Well, one down, but two acts still to follow! The beloved D3lta has been slowly making a name for himself, both here in the UK and in his original birthplace of Athens. Following the success of his home country radio smash hit ‘Strange’ last year, D3lta has been enjoying several tours around Greece, Europe and the UK supporting the likes of London Grammar before hopping on the bandwagon with Scouting For Girls. The quartet of D3lta on keys and guitar, Athens-born guitarist Angelos Serras, London bassist Alex Hancox and local Brighton drummer Josh Caplin make their way onto the stage and waste no time heading into opening track ‘Hot Gun’. Josh kicks it off with a propulsive shuffle rhythm (a rhythm I love hearing in songs; see Battles’ ‘Atlas’ or The Human League’s ‘Empire State Human’ as reference), while D3lta swaggers his way through with an impressively on-point vocal line. The band demonstrate their expert use of dynamic control, particularly in the bridge, as they approach a half-time rhythm that closes the song out. ‘Strange’ follows suit, and it’s not hard to see why this track was a big hit for D3lta in Greece: a lovely Belle & Sebastian-type soundplay, complete with cosy harmonies between Angelos and Alex!
After D3lta quickly teaches his crowd a key lyric to call and respond, he takes us into the song ‘Punching Bag’; needless to say the audience understood the assignment! This track holds a much slower pace, akin to that of classic 90s Britpop, as well as some luscious guitar arrangements from D3lta and Angelos. The song ‘Hooked And Hypnotized’ is by far my favourite track in the setlist, with a funkier sound palate, packed with stellar slap bass and a very infectious chorus melody! Following a brief band introduction, we are hit with the heavier and dynamic ‘Hello’, with D3lta now on electric guitar duties alongside Angelos. The rockier atmosphere works wonders on this track, carrying a lot more instrumental weight compared to the previous songs, not to mention the great chorus yelling of “Hello! Hello!”. The low-key and progressive song ‘Hey You’ comes next (not to be confused with the Pink Floyd song of the same name… although the lyric “did you trade your heroes for ghosts” might possibly be a nod to the group?), within which sits a soft piano chord progression from D3lta as he sings to a sea of phone flashlights. This track easily has the best build-up of any song of the set, with ethereal guitar lines and marching snares propelling the song into glory. Finally, his latest single ‘Happy Out Of Love’ closed out the set, with an almost theatrical atmosphere underneath lyrics about being single and happy. Part of me envisages this track as a weird thought of Lebanese artist Mika covering The Beach Boys’ ‘Wouldn’t It Be Nice?’, but that might just be me…!
D3lta – keys/vocals (from Athens)
Angelos Serras – guitar (from Athens)
Alex Hancox – bass (from London)
Josh Caplin – drums (from Brighton)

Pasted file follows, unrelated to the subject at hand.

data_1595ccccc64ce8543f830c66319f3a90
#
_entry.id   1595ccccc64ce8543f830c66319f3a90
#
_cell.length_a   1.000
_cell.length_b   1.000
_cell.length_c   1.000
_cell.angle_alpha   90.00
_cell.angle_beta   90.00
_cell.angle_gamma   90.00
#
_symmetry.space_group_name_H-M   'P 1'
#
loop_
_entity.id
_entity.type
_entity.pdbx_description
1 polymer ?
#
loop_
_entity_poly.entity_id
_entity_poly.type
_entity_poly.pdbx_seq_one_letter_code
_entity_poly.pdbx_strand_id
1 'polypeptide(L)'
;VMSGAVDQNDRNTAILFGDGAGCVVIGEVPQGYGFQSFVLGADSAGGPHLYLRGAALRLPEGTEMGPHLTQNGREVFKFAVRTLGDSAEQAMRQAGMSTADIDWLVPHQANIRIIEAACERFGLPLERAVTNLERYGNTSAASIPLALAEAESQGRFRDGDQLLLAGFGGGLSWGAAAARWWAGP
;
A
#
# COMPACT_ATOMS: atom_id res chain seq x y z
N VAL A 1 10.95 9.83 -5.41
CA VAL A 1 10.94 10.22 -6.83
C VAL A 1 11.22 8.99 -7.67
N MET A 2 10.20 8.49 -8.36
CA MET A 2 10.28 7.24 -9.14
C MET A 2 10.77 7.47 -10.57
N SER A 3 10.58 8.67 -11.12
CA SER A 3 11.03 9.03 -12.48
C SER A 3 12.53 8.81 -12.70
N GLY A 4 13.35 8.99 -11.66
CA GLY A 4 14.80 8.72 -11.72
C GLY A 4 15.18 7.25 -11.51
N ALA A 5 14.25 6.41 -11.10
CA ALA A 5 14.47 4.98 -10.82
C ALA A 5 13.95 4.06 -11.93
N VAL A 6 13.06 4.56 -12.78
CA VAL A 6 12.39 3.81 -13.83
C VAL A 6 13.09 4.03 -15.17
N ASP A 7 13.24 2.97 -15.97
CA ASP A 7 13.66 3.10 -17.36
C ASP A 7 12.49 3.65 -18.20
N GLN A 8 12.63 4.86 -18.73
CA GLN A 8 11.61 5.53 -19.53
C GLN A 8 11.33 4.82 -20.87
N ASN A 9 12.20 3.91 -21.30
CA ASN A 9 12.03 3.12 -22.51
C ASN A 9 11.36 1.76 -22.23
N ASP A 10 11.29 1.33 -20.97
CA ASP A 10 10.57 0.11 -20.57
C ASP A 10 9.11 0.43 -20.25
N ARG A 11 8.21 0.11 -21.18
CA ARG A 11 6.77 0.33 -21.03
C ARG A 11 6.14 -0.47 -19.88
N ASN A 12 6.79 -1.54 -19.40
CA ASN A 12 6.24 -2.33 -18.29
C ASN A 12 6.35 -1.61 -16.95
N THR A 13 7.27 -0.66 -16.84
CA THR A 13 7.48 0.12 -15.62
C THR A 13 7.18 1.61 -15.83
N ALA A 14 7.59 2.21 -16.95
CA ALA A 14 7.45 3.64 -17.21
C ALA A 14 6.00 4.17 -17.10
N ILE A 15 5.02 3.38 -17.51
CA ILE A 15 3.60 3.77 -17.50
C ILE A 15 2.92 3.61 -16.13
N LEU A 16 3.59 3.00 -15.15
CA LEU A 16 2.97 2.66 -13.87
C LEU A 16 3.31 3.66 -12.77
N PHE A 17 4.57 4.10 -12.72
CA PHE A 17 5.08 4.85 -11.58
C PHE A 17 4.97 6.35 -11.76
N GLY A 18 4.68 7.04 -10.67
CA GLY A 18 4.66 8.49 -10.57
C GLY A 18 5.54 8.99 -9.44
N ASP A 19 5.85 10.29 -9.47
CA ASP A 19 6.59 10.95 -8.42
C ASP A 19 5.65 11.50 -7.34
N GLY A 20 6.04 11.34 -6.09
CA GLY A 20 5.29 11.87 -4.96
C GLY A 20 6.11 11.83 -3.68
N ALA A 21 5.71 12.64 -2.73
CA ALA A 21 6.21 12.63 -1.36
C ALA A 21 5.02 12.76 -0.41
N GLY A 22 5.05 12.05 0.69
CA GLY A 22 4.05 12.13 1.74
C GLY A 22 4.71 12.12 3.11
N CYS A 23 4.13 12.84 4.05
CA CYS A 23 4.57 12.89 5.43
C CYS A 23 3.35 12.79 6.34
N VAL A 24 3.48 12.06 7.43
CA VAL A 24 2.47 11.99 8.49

‘Hooked And Hypnotized’
‘Happy Out Of Love’
The stage was set. The house lights go down for the third and final time, leading to the waves of cheers and whooping flooding the Dome. Shimmering blue lights begin to sweep across the stage as the visual backdrop to the sounds of glitching drums, synths and vocal samples of a countdown… when all of a sudden, the big black cloth that’s been hanging from the rafters all night drops to the floor, revealing the four band members of Scouting For Girls silhouetted across the walls! The upbeat soundscape and uplifting chord progression of ‘The Missing Part’ kicks the show into high gear, with audience interaction from frontman Roy Stride right from the start. Well, what a start to the show! How do you top such an entrance…? Oh yeah, by deciding to play one of your biggest and most well-known hit songs at the start of the set, rather than at the end. That’s right, the band’s only number one UK single ‘This Ain’t A Love Song’ came next, reawakening my memories of the early 2010s with Nick’s very Strokes-like guitar pattern displaying a descending chord progression. On this track alone, you can see the amount of love Roy has for this band; the man never stops smiling throughout the show!
Little to no time is wasted as a short transition into the song ‘Famous’ is interjected with multi-coloured lighting and Roy strutting across the stage with a selfie stick in hand… gotta get that social media bread, am I right?! No? Oh well, anyway, the song itself is tremendously funky with the crowd jumping to the beat in the most neat and tidy manner I think I’ve ever seen at a gig; like sardines in a compartmentalised can. Roy hops onto the piano for the song ‘Love How It Hurts’, which features a disco-like drum rhythm from Peter and some sweet harmonies on the chorus between Roy and bassist Greg. The piano certainly does carry a lot of weight throughout the song, even with how deviously simple the chord progression is. The band quickly segued into ‘The Place We Used To Meet’, a song about growing up in the 90s, with no internet, no social media and no phones…! So, how do the band reinforce this message? By getting the crowd to turn their phone flashlights on, of course! As this sea of phones swarms the Dome, Roy gives us some melancholic piano performances while I remain in awe of the longing beauty of Nick’s guitar tone. The strong fan favourite ‘I Wish I Was James Bond’ came next, with an instantly recognisable piano melody to open it. Structurally and compositionally, this song features a more sophisticated chord and harmonic progression which is always nice to hear, as well as a lovely descending piano line that pops up now and again in the song, emulating the sound of wedding bells!